(p. C9)The earliest Christian building excavated anywhere in the Roman Empire, the famous house-church of Dura-Europos (now under the enlightened protection of Islamic State), dates to the mid-third century. Literary sources, both Christian and non-Christian, make it abundantly clear that Christian communities grew up everywhere in the Mediterranean in the 150 years after Jesus’ death: Think of the famous congregations of Corinth, Colossae and Ephesus, vividly evoked in Paul’s letters. But to the archaeologist these communities are completely invisible. Where are they?
In his lively new book, “Coming Out Christian in the Roman World,” Douglas Boin offers an answer. Early Christian writers like St. John of Patmos or Tertullian of Carthage rejected any hint of compromise with the Roman imperial state or with their non-Christian neighbors: “No man,” warned Tertullian grimly, “can serve two masters.” But there is no particular reason to think that Tertullian’s views were widely accepted at the time. Fundamentalist zealots often have the loudest voices. In fact, it seems, most early Christians were quite happy to rub along quietly with the Roman world as they found it. They served in the Roman army, honored the emperor and even participated in pagan sacrificial ritual. Their archaeological invisibility is easy to explain: Aside from their personal convictions (revealed every now and then in their choice of graffiti), most early Christians were just ordinary Romans.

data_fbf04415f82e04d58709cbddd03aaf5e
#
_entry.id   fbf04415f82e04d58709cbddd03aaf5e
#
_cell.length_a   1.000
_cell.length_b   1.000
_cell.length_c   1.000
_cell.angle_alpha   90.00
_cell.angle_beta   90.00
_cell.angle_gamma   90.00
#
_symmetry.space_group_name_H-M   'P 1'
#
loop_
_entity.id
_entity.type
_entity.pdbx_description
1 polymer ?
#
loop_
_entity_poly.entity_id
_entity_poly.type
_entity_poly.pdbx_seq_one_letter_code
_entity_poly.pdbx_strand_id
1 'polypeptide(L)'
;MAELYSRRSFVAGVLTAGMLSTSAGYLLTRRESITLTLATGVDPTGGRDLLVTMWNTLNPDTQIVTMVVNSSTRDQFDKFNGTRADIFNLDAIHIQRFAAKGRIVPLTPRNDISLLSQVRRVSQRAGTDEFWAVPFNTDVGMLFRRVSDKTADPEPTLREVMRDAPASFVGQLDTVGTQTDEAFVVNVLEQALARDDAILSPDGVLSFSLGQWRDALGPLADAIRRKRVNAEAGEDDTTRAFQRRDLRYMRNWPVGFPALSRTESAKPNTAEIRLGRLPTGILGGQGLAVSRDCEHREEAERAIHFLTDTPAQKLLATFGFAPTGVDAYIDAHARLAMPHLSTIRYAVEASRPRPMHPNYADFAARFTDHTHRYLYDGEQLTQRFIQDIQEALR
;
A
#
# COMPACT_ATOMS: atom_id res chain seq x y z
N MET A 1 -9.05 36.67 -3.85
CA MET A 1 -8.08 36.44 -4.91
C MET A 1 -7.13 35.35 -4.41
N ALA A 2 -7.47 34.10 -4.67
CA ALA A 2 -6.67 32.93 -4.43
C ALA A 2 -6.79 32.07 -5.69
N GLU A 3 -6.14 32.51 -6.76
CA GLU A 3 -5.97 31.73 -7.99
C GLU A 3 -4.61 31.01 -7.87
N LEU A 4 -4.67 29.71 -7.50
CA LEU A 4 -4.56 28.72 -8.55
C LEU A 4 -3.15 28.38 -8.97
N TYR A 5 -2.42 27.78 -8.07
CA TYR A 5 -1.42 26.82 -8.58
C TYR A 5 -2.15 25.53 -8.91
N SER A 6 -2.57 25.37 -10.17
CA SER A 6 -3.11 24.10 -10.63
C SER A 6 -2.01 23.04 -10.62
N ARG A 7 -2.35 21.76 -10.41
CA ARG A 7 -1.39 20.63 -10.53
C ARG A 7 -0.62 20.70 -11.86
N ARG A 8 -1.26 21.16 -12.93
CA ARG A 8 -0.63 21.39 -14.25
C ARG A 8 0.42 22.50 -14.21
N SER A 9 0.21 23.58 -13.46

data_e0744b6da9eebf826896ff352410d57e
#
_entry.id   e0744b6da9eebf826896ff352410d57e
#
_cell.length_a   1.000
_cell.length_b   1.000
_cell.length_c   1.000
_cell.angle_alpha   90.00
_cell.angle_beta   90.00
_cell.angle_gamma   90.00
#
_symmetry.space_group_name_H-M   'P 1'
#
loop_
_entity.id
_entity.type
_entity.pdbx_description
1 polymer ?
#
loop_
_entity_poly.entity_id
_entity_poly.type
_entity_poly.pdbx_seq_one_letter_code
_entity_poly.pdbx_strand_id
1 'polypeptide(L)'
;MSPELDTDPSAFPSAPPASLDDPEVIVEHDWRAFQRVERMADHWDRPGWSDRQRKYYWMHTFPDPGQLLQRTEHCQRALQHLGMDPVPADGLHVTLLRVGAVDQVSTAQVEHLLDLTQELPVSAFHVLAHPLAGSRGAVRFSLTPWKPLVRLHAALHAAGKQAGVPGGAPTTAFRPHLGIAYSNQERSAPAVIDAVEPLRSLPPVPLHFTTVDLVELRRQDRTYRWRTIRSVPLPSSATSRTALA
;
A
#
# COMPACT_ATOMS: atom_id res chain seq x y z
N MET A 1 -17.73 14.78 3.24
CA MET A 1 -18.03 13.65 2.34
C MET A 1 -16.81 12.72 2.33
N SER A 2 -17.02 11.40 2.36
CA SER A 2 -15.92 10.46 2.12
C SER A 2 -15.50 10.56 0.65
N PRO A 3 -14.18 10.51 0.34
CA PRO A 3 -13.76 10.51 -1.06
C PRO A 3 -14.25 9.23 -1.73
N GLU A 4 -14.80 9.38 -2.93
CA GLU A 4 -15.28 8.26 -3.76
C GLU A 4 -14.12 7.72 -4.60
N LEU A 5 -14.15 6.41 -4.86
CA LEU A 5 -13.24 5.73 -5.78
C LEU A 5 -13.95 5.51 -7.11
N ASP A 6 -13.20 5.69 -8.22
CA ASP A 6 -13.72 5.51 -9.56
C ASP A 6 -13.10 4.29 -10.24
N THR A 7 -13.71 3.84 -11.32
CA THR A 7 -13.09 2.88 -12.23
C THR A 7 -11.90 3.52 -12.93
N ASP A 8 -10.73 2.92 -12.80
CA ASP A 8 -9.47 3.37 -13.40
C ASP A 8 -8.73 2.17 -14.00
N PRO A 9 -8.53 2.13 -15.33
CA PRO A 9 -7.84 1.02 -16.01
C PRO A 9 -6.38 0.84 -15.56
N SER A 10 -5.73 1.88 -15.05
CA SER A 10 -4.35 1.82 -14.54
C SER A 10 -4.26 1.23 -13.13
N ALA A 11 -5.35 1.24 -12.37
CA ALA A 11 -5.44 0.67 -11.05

For the full review, see:
EVAN HEPLER-SMITH. “Rome at the Crossroads; Apart from their convictions, most early Christians were just ordinary Romans. They served in the army, honored the emperor and even participated in pagan sacrificial ritual.” The Wall Street Journal (Sat., March 21, 2015): C9.
(Note: the online version of the review has the date March 20, 2015.)
The book under review, is:
Boin, Douglas Ryan. Coming out Christian in the Roman World: How the Followers of Jesus Made a Place in Caesar’s Empire. New York: Bloomsbury Press, 2015.